Carrie Peinado doesn't get massages as often as she would like to. So when she makes an appointment for one, she wants to feel as relaxed and comfortable about it as possible, and that means always requesting a woman therapist. "Being a woman, I'd feel more comfortable with a woman massage therapist. I'm very self conscious about my body and I think a woman therapist could relate to this as well as make me feel more comfortable," she says.
"Male clients," Gardiner contends, "may also prefer female therapists for socially conditioned reasons, including homophobia. Heterosexual men may enjoy a woman's touch even in nonsexual forms. They will find it less threatening and more appealing than a man's touch," she says.
Jeremy Schultz receives regular massage. While he has no problem receiving massage from either sex, he does admit to preferring a female therapist. "Massage can be a very personal experience. I always try to relax and get as comfortable as possible in order to fully enjoy the massage ... and that state of mind is more easily and quickly achieved when dealing with a female therapist," he says.
How Schools Address the Issue
Jeffrey Forman, PhD, massage therapy program coordinator of De Anza College in California, says tangible proof of employer's preference for female therapists is available on his college's online job site, where employers can post open positions and may request male or female therapists.
"Our postings show 11 employers requested females, 0 requested males and 13 had no preference," Forman says. He also says that students perform role-playing exercises to expose male students to possible situations. "We make them aware of different scenarios and tell them they have to communicate and that draping has to be impeccable," Forman says.
At De Anza College, in 2003, men made up only 37 percent of the total students enrolled in the massage therapy program for the year. At Allegany College of Maryland where therapeutic massage has been offered as an associate degree, 40 students have graduated since the programs inception in 2000, yet only four were male.
Paula Murray, director of Allegany Colleges program, thinks men may be dissuaded from pursuing massage therapy for several reasons, including the belief that its a woman's profession, its only for men who are strong and buff like Sven in the movies, or because of homophobia. "I [also] believe the cultural impact of touch in this country makes it even more challenging for men to consider the profession. I think those who are most successful have a very strong sense of commitment," she says.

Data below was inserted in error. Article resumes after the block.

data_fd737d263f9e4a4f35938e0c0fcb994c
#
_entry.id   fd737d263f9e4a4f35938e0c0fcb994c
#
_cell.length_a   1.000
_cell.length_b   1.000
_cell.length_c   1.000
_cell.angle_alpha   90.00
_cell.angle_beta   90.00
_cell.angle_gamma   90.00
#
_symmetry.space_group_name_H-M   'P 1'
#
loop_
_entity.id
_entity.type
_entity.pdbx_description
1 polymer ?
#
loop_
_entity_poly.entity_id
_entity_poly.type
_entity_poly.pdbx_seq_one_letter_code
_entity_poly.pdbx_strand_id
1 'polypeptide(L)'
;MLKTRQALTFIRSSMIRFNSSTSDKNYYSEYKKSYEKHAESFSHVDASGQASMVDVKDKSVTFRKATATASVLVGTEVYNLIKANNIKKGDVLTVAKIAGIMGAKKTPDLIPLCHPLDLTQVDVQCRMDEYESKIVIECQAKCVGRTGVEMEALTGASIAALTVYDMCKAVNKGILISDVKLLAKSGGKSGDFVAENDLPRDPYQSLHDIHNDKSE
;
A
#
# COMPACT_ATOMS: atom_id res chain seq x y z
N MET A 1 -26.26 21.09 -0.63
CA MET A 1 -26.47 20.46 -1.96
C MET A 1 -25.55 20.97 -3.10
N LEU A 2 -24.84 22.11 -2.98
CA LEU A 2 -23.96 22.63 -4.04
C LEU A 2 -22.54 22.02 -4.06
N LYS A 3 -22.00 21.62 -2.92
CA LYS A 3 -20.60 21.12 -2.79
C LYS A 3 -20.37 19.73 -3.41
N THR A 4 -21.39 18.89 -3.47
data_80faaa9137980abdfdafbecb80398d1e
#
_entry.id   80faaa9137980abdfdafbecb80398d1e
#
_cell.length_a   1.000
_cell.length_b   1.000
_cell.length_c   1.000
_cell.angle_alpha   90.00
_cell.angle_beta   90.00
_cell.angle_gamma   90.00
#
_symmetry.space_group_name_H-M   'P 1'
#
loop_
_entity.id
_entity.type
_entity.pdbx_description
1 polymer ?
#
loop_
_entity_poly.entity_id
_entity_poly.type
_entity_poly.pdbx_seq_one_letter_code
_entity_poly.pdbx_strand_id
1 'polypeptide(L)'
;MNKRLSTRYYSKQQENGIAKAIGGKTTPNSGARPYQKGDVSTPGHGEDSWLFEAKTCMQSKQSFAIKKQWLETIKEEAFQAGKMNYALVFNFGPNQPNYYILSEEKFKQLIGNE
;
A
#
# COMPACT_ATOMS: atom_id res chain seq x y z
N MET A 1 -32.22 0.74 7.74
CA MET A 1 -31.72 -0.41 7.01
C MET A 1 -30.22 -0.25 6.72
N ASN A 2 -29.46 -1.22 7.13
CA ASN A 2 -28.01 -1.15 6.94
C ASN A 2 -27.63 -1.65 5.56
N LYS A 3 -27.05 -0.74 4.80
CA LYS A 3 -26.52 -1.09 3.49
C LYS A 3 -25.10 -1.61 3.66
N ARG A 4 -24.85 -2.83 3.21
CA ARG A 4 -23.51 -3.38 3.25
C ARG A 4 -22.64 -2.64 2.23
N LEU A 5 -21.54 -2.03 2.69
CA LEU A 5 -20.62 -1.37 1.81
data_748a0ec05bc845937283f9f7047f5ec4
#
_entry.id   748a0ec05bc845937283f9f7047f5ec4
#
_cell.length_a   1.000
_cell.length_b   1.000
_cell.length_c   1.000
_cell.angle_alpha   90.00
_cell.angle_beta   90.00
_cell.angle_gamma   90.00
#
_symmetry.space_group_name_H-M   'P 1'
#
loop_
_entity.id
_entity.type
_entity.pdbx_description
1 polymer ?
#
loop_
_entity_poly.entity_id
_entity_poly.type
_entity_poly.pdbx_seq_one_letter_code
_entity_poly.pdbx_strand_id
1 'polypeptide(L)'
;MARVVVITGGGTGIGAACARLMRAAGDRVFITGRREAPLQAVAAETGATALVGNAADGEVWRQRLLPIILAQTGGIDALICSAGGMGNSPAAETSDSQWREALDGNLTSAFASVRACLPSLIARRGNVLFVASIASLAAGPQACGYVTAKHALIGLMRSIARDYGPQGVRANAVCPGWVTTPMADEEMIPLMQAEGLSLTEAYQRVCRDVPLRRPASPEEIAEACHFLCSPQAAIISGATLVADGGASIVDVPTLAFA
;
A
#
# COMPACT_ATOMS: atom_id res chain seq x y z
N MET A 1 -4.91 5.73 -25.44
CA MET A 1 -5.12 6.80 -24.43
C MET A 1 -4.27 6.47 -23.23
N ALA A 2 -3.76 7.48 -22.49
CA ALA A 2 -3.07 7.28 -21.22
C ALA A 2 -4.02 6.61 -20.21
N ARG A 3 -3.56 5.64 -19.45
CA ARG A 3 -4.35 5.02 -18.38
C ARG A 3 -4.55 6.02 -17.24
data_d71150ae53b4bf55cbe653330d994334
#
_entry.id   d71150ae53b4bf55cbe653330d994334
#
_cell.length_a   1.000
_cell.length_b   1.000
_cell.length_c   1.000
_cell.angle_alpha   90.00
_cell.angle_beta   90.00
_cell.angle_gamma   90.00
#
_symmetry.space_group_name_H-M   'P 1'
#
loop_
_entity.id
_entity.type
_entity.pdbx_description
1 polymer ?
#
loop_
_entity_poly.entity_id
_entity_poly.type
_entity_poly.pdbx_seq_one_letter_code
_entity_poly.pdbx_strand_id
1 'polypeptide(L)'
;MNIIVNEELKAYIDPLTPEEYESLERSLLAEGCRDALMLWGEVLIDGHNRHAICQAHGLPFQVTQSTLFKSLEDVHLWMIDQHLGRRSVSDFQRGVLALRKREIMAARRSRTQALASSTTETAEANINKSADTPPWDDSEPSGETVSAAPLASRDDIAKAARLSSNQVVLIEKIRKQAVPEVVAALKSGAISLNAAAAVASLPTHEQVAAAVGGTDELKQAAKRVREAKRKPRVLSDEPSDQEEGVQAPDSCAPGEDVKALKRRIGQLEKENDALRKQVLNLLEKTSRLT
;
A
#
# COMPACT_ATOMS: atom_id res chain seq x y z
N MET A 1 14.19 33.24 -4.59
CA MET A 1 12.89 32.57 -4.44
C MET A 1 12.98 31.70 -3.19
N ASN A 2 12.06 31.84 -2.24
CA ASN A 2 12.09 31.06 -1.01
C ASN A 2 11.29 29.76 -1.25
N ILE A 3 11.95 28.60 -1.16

Schools are in a position to help prepare male therapists for any potential gender bias they may face after graduation.
At the Bancroft School of Massage Therapy, Hurd makes sure the school addresses problems therapists may encounter, male or female. "We don't tell males that they will have a harder time in the business because they might not. It depends so much on how proactive the therapist is and where he will go with his career. Female therapists have their share of problems and issues as well," he says.
Massage therapy can be a difficult business at times and it takes perseverance and a lot of work to develop the career that you want. Of course, the biggest help we give male students is how to communicate with clients themselves and how to have appropriate boundaries that will set their clients at ease.
Jan Schwartz, vice president of education at Cortiva Institute, says the classrooms focus more on consumer choices, rather than the issue of discrimination.
"In the classroom we discuss the consumers choices, why they might make those choices and what we can do as therapists and a community to respect those choices," Schwartz says, adding that they also talk about ways the therapists can educate the consumer about sexual stereotypes of men and women. "We suggest that the male student be extra careful about informed consent, about boundaries, about professional dress and about communication in general," Schwartz continues.